Sermon for the 20th of August, 2011, 9th Sunday after Trinity.
Readings: Isaiah 51. 1-6, Romans 12.1-8, Matthew 16.13-20.
Who do you say that I am? Now you don’t have to answer that question, in fact I’m a bit fearful of what you might say. When I started thinking about this sermon a couple of weeks ago, that question rolled round in my mind time and again. As we’ve just heard, Jesus asked this to his disciples-“Who do you say that I am?” It seems a bit of an odd question to ask to friends, people you’ve spent any length of time with, as Jesus did to his disciples.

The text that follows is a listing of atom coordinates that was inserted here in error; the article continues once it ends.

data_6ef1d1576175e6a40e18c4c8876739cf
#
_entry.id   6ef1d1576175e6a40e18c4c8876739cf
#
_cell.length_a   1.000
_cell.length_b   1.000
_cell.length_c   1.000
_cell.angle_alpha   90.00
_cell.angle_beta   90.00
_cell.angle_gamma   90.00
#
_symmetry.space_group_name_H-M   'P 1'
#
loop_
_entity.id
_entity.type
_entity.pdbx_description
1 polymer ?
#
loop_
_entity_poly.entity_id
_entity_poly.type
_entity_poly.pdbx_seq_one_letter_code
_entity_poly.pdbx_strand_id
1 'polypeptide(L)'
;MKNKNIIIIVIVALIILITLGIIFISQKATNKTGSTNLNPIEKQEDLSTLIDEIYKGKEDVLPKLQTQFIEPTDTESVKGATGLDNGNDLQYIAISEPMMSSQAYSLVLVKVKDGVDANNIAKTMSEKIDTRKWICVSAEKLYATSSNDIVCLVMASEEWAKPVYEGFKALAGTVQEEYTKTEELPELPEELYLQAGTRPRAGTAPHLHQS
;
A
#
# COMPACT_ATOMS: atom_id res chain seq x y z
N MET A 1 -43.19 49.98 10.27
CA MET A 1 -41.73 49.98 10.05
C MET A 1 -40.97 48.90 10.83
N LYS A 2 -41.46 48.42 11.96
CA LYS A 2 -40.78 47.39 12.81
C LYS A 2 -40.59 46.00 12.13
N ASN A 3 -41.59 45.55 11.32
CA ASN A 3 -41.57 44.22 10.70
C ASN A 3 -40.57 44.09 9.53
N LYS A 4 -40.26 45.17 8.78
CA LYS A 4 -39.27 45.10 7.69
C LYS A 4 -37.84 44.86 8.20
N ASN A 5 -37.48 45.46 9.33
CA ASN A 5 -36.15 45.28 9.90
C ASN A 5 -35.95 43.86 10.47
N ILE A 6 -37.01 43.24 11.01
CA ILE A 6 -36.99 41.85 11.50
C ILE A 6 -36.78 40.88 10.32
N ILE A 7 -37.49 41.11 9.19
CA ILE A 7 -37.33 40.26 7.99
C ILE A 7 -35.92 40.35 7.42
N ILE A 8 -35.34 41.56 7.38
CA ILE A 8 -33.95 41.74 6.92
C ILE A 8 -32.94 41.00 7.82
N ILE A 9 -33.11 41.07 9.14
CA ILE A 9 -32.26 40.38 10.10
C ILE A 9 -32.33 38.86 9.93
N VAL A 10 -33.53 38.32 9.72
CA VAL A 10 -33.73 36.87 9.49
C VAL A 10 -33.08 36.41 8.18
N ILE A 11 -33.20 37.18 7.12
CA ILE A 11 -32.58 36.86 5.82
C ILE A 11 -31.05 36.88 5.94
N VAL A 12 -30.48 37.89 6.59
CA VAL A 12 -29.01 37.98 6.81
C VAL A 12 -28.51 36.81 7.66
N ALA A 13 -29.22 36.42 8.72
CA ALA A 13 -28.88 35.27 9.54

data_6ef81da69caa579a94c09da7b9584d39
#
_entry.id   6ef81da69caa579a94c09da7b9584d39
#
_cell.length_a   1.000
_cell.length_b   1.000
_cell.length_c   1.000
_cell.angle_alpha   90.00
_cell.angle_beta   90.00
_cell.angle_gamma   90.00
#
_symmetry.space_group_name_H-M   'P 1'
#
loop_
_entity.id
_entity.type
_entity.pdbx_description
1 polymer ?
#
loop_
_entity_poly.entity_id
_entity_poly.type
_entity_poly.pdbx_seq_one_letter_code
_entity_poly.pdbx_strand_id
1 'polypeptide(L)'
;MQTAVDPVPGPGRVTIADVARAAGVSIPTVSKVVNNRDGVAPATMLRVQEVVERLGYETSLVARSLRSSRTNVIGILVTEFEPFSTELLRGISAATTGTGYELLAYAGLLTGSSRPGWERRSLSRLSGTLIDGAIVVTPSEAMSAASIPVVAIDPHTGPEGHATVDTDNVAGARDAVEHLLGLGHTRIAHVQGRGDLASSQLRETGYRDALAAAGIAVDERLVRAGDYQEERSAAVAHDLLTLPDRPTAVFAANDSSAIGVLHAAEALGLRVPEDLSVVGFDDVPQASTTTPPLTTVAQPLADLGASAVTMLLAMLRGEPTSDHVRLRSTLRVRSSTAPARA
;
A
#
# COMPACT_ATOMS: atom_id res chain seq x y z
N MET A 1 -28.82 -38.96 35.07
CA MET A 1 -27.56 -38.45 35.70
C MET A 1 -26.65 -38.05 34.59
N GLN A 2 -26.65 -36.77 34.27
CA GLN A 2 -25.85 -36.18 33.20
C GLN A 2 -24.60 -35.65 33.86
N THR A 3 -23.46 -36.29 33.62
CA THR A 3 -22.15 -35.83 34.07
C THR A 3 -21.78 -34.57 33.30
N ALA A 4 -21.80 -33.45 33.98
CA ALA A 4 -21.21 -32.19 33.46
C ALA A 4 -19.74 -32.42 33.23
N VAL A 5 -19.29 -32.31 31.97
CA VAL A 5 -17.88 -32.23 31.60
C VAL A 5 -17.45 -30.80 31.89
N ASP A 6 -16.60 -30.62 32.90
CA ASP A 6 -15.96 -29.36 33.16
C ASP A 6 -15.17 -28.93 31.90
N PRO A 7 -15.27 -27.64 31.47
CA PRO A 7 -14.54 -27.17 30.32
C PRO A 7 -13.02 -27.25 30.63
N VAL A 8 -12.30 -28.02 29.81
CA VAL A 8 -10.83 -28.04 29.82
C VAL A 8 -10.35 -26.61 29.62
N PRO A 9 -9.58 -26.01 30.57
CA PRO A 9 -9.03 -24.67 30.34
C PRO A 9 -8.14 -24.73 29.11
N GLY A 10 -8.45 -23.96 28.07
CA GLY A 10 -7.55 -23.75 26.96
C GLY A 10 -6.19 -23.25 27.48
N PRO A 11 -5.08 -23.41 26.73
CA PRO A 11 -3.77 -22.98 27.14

Tonight I will send a postcard to my university teacher in Systematic Theology at Halle University in Germany. I might choose a postcard showing Rublev’s so called icon of the Trinity, just because I was advised by a priest not to mention this all too famous icon this morning because everyone mentions it on Trinity Sunday. I will write this postcard because I remember him telling us, send me a postcard whenever you really preach a sermon on the Trinity, and today I am doing just that. For my professor the Trinity was just a hybrid concept, a theological construct. He couldn’t see how the doctrine of the Trinity could connect with any experience of the Christian faith.